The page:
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Jaffe Report: DC Mayor Offers ‘Smidge' of AG's Requested Budget Increase

Harry Jaffe, a longtime chronicler of the people and politics of Washington, D.C., writes an opinion column for NBC Washington's First Read DMV blog.

Mayor Muriel Bowser chose the fattest budget in the District’s history to stiff Attorney General Karl Racine. The AG, arguably the most popular and effective elected D.C. official, requested to increase his office’s budget by $5 million out of Bowser’s $15.5 billion 2020 pot.

“I got a smidge,” Racine told NBC Washington. As in $500,000.

How come? Why would the mayor short change one of the few District agencies that actually proves its worth? Racine’s lawyers not only protect vulnerable D.C. residents from slumlords and scams, he says they also saved the District nearly $2 billion by defending it in civil liability lawsuits.

On Monday before the D.C. Council, Racine defended his request for an additional $5 million for the next fiscal year, over the current $107.8 million. It would allow him to hire more lawyers to protect senior citizens, stand up a civil rights division and expand a violence prevention program that data shows has been successful.

Despite the murder wave bloodying the streets of Ward 7 along the Prince George's County line and a citywide homicide rate up close to 40 percent over last year, Bowser was unmoved by Racine’s violence prevention program.

“As for the budget requests,” mayoral Chief of Staff John Falcicchio said by email, “we do not comment on individual ones as each has merit.”

The mayor comments generously in press releases and shows well at ribbon cuttings, but her budget reveals the true nature of her government. “The budget is where political rhetoric meets reality,” says Ed Lazere, executive director of the progressive DC Fiscal Policy Institute. “It shows what she really cares about.”

Lazere says Bowser’s budget shows she cares more about District residents who are well off rather than those in need. “There’s no money for public housing repair,” he says, “but lots of money and energy went to families with above-average income. There’s no way to look at that than she thinks gentrification and displacement are OK.”

Where Bowser touted her contributions to public schools, Council Chairman Phil Mendelson called it “scraps.” Falcicchio blessed the budget as “structurally sound.” D.C. Auditor Kathleen Patterson deemed it “not fiscally responsible.”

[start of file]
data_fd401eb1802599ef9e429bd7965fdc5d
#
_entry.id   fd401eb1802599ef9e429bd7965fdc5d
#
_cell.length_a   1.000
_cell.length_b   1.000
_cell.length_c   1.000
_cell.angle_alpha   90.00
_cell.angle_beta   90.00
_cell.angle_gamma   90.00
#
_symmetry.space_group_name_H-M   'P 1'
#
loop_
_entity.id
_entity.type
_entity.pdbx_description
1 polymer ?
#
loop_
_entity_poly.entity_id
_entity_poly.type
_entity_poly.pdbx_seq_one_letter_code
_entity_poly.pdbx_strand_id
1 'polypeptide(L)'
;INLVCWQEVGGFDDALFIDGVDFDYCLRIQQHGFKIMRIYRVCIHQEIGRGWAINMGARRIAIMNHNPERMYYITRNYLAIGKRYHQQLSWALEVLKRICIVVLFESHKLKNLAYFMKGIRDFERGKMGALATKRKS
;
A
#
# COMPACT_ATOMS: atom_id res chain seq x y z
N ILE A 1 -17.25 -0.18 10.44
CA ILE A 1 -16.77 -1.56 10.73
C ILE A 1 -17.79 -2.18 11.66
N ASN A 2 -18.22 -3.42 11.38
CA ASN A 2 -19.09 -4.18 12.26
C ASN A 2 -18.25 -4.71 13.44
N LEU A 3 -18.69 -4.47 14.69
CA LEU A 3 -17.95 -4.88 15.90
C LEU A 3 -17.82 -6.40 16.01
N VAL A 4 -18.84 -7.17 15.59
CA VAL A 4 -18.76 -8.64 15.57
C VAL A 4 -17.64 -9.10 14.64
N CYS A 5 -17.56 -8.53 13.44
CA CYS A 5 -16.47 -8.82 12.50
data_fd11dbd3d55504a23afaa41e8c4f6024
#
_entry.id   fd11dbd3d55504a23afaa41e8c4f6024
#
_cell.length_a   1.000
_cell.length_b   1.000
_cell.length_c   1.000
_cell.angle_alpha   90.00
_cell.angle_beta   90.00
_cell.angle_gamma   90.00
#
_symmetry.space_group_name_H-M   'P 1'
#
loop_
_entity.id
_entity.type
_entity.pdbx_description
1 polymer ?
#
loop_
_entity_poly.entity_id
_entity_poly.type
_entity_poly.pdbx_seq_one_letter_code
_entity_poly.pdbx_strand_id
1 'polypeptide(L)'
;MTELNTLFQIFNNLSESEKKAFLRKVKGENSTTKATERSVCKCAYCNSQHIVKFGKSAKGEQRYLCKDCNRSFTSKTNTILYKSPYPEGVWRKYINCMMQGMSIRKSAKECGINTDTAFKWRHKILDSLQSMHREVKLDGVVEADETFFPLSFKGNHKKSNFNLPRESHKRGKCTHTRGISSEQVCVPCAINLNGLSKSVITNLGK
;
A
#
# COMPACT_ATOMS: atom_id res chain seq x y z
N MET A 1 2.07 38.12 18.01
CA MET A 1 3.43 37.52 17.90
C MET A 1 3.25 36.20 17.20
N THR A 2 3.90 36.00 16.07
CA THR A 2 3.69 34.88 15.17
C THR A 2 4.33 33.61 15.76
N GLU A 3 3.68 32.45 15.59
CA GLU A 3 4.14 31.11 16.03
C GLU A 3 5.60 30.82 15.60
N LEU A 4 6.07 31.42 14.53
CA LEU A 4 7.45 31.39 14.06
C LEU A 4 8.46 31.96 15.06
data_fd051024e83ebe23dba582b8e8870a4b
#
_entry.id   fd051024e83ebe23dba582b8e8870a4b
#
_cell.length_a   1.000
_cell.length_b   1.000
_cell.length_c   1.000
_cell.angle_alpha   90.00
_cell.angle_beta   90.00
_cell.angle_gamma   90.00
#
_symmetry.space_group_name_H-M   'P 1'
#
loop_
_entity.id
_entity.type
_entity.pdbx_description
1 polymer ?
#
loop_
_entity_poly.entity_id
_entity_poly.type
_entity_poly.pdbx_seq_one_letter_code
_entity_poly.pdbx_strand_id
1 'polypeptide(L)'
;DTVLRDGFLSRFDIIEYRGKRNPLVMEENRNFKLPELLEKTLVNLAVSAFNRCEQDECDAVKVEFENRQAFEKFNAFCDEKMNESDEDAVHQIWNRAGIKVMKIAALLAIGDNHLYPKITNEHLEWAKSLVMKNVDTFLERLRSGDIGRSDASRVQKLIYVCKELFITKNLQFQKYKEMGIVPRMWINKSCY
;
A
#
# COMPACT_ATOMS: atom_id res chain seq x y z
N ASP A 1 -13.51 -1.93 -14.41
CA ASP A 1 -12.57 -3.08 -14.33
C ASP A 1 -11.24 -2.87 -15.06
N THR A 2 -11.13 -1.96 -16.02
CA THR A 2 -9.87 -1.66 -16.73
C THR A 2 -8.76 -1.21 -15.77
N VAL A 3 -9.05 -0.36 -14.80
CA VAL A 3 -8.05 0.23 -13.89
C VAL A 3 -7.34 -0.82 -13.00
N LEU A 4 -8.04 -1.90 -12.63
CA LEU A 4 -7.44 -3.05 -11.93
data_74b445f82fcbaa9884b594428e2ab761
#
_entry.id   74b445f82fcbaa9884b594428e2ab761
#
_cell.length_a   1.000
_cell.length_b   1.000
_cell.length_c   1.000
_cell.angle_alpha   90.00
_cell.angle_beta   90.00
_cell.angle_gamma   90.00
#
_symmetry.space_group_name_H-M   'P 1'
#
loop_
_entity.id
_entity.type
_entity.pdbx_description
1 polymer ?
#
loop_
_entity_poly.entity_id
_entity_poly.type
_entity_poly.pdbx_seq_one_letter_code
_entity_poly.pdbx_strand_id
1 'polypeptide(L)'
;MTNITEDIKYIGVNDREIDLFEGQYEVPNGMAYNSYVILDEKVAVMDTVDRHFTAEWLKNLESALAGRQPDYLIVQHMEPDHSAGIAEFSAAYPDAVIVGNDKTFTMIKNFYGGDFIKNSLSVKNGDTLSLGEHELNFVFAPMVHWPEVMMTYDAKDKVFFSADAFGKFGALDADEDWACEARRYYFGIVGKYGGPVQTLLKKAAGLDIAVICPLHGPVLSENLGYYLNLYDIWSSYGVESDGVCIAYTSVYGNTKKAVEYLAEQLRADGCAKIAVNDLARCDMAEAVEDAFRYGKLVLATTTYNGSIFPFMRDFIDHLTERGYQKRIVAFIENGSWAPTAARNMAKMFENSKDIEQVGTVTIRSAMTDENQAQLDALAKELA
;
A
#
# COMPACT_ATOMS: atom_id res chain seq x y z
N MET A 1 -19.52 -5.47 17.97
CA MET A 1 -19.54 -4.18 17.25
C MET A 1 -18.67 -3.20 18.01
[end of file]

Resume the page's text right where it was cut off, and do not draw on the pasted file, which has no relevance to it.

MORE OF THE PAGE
Which brings us to another unsustainable promise dashed in Bowser’s budget.

When the council legalized sports betting last December, Chief Financial Officer Jeff DeWitt and Council member Jack Evans promised the council the millions in anticipated revenues would be devoted to violence prevention and early childhood education.

Not so, says Bowser’s budget.

Rather than devoting funds to these two programs, the city administrator told the council the sports betting revenues would go into the general fund at Bowser’s discretion. The council had been hoodwinked twice: first by accepting the sole source contract to operate the betting and second by believing the funds would go to help stem violence.

“Slight of hand,” said one council member who voted against the sports betting bill.

The only dedicated funds from the pot of sports betting revenue would be $200,000 to help people with gambling problems. In this twisted reality, the mayor wants to give gamblers, many of whom will be poor and vulnerable, a chance to gamble more, but she also wants to help them deal with their gambling addiction. Got that?

Karl Racine might have found that galling, but what truly singed him about Bowser’s budget is that while she shorted his request, she increased her own budget by 14 percent. DeWitt’s chief financial office budget rose 6 percent. “They take care of one another,” Racine says.

So why does Bowser force Racine to go the D.C. Council “hat in hand” begging for funds? There’s bad blood between them going back four years when they first took office. Racine was elected to be D.C.’s first independent attorney general — elected by voters rather than appointed by the mayor. Bowser immediately tried to limit his power and purview over the city’s legal affairs, but Racine fought her off.

“There’s a lot of jealousy over there,” says a former mayoral staffer. “They see Karl as a threat.”

Racine says he’s “not going to accept that premise” and allows the two leaders have “a professional relationship.”

Says Falcicchio: “They are great colleagues and friends.”

But Racine says the fact that the mayor proposes and essentially controls his budget can lead to political problems because it’s a “flawed process.”

The council is likely to restore the funds Racine’s office has requested.

“Karl has a big ask,” says at-large Council member Elissa Silverman, “but there will be support to fund part of his needs.”

If Bowser is jealous of Racine, she has good reason. He’s gotten headlines around the world for his lawsuit against President Donald Trump, filed with Maryland Attorney General Brian Frosh, charging Trump with violating the Constitution by corruptly benefiting from his Trump Hotel. Racine’s name has been floated to be attorney general in a Democratic administration. He got more votes than Bowser in the 2018 election, though both ran unopposed.

That’s still no reason to curtail Racine’s attorney general budget. That would be mean and petty — and damaging to D.C. residents.

Harry Jaffe, a longtime chronicler of the people and politics of Washington, D.C., writes an opinion column for NBC Washington's First Read DMV blog.

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